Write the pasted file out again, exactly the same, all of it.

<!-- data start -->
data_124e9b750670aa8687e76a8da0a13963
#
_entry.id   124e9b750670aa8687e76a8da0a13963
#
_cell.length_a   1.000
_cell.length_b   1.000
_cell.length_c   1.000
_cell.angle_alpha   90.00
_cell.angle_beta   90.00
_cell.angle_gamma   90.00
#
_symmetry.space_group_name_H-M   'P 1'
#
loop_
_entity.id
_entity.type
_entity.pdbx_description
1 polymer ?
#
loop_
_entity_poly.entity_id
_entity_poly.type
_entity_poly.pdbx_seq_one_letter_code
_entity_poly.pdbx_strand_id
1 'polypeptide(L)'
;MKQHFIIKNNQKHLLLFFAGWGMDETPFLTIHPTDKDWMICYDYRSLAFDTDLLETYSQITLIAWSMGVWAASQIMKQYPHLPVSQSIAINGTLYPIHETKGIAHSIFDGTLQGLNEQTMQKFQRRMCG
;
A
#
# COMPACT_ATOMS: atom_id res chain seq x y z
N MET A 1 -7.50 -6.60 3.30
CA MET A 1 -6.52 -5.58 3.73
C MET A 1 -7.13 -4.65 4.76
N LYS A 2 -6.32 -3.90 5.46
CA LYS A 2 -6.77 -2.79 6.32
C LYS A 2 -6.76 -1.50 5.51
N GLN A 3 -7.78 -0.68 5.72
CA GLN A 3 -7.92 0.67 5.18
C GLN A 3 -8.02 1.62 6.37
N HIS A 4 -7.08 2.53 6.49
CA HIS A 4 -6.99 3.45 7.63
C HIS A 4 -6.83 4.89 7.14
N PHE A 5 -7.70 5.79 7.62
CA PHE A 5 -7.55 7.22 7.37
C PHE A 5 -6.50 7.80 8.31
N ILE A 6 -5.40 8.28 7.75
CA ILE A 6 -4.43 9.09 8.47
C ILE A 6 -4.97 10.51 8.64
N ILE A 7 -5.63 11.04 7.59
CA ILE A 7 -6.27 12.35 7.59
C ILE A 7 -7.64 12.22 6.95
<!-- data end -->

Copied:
data_124e9b750670aa8687e76a8da0a13963
#
_entry.id   124e9b750670aa8687e76a8da0a13963
#
_cell.length_a   1.000
_cell.length_b   1.000
_cell.length_c   1.000
_cell.angle_alpha   90.00
_cell.angle_beta   90.00
_cell.angle_gamma   90.00
#
_symmetry.space_group_name_H-M   'P 1'
#
loop_
_entity.id
_entity.type
_entity.pdbx_description
1 polymer ?
#
loop_
_entity_poly.entity_id
_entity_poly.type
_entity_poly.pdbx_seq_one_letter_code
_entity_poly.pdbx_strand_id
1 'polypeptide(L)'
;MKQHFIIKNNQKHLLLFFAGWGMDETPFLTIHPTDKDWMICYDYRSLAFDTDLLETYSQITLIAWSMGVWAASQIMKQYPHLPVSQSIAINGTLYPIHETKGIAHSIFDGTLQGLNEQTMQKFQRRMCG
;
A
#
# COMPACT_ATOMS: atom_id res chain seq x y z
N MET A 1 -7.50 -6.60 3.30
CA MET A 1 -6.52 -5.58 3.73
C MET A 1 -7.13 -4.65 4.76
N LYS A 2 -6.32 -3.90 5.46
CA LYS A 2 -6.77 -2.79 6.32
C LYS A 2 -6.76 -1.50 5.51
N GLN A 3 -7.78 -0.68 5.72
CA GLN A 3 -7.92 0.67 5.18
C GLN A 3 -8.02 1.62 6.37
N HIS A 4 -7.08 2.53 6.49
CA HIS A 4 -6.99 3.45 7.63
C HIS A 4 -6.83 4.89 7.14
N PHE A 5 -7.70 5.79 7.62
CA PHE A 5 -7.55 7.22 7.37
C PHE A 5 -6.50 7.80 8.31
N ILE A 6 -5.40 8.28 7.75
CA ILE A 6 -4.43 9.09 8.47
C ILE A 6 -4.97 10.51 8.64
N ILE A 7 -5.63 11.04 7.59
CA ILE A 7 -6.27 12.35 7.59
C ILE A 7 -7.64 12.22 6.95